The vacation had been a welcome break, but then the couple got back to their home and saw the shattered window. Could it have been a burglary? Was the intruder still there? There was only one way to find out, so with growing unease, they crept inside…
In April 2017 the South Lake Minnetonka Police Department received an unusual call. Apparently, a couple from Shorewood, Minnesota, had returned from a short trip to an unsettling sight. It looked like there had been a break-in at their property while they had been away.
The couple in question, the Petersons, had noticed a broken window at their property. They were presumably rather alarmed at the sight, too; after all, it could have been vandalism or even an active burglary.
It’s understandable, then, that the couple went to investigate the disturbance cautiously. And since they could see that the interior of the house had been showered with glass shards from the broken window, they knew it must have been hit with some force.
Whoever the intruder was, it seems that they hadn’t cared about stealth. Moreover, that might mean they wouldn’t be fearful about their trespassing being interrupted, either. And sure enough, the Petersons found the intruder brazenly sitting in their living room, acting as if he owned the place.
In fact, he had just settled down and made himself comfortable on the Petersons’ couch. And when the couple saw him, one can only imagine their shock. That’s because their uninvited guest was a large wild turkey – and he wasn’t going anywhere.
Now although you might not think this scenario sounds particularly threatening, wild turkeys can actually be quite aggressive. Indeed, there have been several cases of flocks of turkeys terrorizing communities, and these birds have the tools to do some damage. They have powerful wings, sharp beaks and potentially dangerous talons called spurs.
Furthermore, the term “pecking order” is rarely more literal than when it is applied to turkeys. If they aren’t shown firm but fair dominance, they tend to assert it themselves. They may even attack, which can be especially dangerous for frail people or children.
With that in mind, Barry Peterson got a broom to keep the turkey at bay. Meanwhile, his wife called 911 to ask for some assistance. “It’s kind of an odd request. I don’t know if I should call you or what,” she told the operator over the phone.
“We just came home from being gone,” she continued. “[A] wild turkey flew through our front window and is now in our house.” And if its Facebook page is anything to go by, the police department was as surprised as the Petersons were.
“A Shorewood resident came home to find a broken out window to their residence,” a post on the department’s Facebook page explained on April 3, 2017. “Shortly after, they located an unusual guest lounging on their sofa. He identified himself as Tom.” And as it turned out, Tom was aptly named.
Male turkeys are in fact referred to as Toms or gobblers. This particular Tom didn’t look like he was going anywhere, though, and indeed he seemed to be demanding squatter’s rights. While they were waiting for the police to arrive, meanwhile, the Petersons were trying to evict their unwanted guest themselves.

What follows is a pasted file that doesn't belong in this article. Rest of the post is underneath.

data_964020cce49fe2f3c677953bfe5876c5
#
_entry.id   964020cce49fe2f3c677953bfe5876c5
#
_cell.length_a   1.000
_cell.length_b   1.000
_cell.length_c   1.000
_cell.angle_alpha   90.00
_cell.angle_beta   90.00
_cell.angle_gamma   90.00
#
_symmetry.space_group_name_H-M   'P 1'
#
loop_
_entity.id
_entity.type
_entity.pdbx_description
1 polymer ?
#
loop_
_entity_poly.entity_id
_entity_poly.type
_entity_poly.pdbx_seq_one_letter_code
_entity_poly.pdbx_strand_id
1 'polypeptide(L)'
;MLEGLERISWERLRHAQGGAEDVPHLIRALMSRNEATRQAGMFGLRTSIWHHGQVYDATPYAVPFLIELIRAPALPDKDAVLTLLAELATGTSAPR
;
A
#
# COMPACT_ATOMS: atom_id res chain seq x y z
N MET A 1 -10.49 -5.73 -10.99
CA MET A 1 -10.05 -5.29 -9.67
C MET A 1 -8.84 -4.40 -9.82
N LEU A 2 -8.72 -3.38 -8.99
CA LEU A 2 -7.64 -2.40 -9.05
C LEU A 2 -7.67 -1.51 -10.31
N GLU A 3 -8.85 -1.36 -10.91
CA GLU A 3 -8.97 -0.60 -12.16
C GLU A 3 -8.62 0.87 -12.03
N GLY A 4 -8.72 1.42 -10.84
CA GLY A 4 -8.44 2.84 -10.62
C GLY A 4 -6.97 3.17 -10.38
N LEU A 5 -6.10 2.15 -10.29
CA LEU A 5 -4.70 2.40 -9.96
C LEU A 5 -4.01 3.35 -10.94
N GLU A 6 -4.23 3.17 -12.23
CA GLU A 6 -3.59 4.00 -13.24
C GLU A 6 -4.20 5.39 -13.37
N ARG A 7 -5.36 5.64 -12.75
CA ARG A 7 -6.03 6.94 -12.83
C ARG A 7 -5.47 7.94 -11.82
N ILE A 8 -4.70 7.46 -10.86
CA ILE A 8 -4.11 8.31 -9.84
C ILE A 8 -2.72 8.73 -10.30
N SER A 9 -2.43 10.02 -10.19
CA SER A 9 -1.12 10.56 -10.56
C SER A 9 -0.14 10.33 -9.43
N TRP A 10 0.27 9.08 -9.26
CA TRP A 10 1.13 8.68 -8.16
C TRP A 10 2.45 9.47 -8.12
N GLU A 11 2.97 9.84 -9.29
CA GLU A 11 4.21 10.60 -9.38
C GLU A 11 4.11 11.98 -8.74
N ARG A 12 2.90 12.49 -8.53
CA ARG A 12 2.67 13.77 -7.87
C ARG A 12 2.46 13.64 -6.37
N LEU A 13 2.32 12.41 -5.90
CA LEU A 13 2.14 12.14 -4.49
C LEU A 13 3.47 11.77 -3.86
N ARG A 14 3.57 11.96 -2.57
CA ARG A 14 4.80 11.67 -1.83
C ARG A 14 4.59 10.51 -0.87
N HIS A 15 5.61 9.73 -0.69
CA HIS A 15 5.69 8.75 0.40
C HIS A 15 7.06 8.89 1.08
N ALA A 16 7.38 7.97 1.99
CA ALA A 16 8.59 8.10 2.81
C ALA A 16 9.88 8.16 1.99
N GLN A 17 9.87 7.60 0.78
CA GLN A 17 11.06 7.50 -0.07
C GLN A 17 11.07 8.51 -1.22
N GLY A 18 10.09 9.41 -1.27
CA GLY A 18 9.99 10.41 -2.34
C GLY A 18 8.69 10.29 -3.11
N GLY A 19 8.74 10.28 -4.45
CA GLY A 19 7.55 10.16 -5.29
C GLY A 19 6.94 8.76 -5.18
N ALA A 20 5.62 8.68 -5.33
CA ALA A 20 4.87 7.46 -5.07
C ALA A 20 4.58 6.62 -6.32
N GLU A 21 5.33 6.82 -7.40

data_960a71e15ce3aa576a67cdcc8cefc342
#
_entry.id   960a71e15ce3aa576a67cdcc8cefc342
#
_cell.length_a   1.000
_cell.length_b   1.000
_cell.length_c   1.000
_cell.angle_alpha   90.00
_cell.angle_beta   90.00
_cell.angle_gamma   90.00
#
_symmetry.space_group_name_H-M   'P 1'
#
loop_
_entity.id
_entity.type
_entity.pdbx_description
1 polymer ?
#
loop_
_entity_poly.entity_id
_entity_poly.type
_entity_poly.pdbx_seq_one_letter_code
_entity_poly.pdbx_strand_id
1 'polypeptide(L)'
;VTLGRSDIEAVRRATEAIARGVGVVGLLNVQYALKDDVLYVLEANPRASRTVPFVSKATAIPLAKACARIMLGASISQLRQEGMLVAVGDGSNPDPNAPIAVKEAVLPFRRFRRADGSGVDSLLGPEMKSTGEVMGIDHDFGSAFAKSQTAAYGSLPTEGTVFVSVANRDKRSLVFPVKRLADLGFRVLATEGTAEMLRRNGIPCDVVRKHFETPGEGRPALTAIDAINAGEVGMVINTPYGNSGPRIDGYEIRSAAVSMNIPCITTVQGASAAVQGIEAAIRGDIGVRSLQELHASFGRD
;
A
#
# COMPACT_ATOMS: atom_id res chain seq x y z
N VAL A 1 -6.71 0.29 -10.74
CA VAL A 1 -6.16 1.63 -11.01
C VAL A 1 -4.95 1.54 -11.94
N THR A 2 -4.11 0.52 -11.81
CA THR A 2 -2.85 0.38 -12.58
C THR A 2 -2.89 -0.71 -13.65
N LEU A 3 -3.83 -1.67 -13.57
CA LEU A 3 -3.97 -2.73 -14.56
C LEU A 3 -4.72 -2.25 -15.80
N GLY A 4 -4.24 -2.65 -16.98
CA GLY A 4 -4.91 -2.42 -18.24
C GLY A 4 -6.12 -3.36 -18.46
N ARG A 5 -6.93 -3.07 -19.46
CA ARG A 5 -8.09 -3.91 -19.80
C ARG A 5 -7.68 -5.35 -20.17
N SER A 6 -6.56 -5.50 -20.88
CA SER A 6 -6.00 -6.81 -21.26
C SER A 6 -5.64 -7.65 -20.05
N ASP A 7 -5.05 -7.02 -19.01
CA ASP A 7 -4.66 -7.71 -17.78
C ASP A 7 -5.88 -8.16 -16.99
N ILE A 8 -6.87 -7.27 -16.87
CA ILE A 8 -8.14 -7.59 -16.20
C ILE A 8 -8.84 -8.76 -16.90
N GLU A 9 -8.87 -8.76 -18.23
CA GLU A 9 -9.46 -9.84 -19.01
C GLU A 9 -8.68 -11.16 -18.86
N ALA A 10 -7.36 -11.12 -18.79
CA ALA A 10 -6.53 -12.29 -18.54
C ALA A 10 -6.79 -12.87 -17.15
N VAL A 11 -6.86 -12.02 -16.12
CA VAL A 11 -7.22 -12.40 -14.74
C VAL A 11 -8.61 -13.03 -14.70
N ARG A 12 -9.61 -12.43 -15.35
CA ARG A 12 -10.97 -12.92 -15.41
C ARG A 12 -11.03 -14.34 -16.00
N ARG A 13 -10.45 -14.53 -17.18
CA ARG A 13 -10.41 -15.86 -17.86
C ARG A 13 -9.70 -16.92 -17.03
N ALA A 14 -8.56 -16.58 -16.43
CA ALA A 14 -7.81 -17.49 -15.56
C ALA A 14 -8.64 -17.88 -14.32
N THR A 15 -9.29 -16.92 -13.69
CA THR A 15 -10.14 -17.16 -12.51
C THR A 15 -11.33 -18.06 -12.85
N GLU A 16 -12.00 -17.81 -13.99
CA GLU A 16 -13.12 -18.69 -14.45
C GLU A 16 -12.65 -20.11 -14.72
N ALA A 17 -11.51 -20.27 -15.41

Yet despite the homeowners leaving the front door open, Tom seemed to be more interested in the warm living room. Meanwhile, not only were the Petersons making noises to deter the turkey, but they were also approaching close to herd him outdoors. Tom, however, seemed to find the couch infinitely more agreeable.
Tom was certainly stubbornly ignoring the Peterson’s heavy hints that they wanted him to leave. He did occasionally wander up to the window in his explorations, however. So his hosts thought that if they opened that too, the turkey might go out that way.
They were wrong. Indeed, Tom continued to ignore both exits as he trampled across the couch. Fortunately, it was at this point that help arrived in the shape of an officer from the South Lake Minnetonka Police Department. Of course, he noticed the large bird instantly.
And while the officer was blocking the exit, he couldn’t resist getting a picture of Tom himself. After asking permission from the Petersons, he took some photos – which Tom seemed happy to pose for. He still showed little respect for the law, however.
Undeterred, the goodnatured officer tried to herd Tom out himself, and yet the turkey just continued to ignore him. Though he did look a little bit more uncomfortable on the couch, Tom refused to move. Fortunately, the policeman’s backup was on its way.
Yes, two extra cops arrived at the crime scene, ready to help evict Tom from the Petersons’ home. With the exception of the open door and window, Tom had nowhere to go. They just had to get the stubborn turkey off the couch.
The officers had come properly equipped, too: one of them had a flashlight. And when this torch was paired up with the first cop’s camera-phone flash, the lights finally spooked Tom enough to get him down off the couch. Now he had nowhere to go but through the open door.
Despite the shattered glass, though, Tom was in perfect health, according to the police. “The wild turkey was not injured,” the department explained on its Facebook page. “Tom… left the home on his own and found a better spot in an oak tree.” For the sake of nearby residents, here’s hoping that Tom felt more at home there.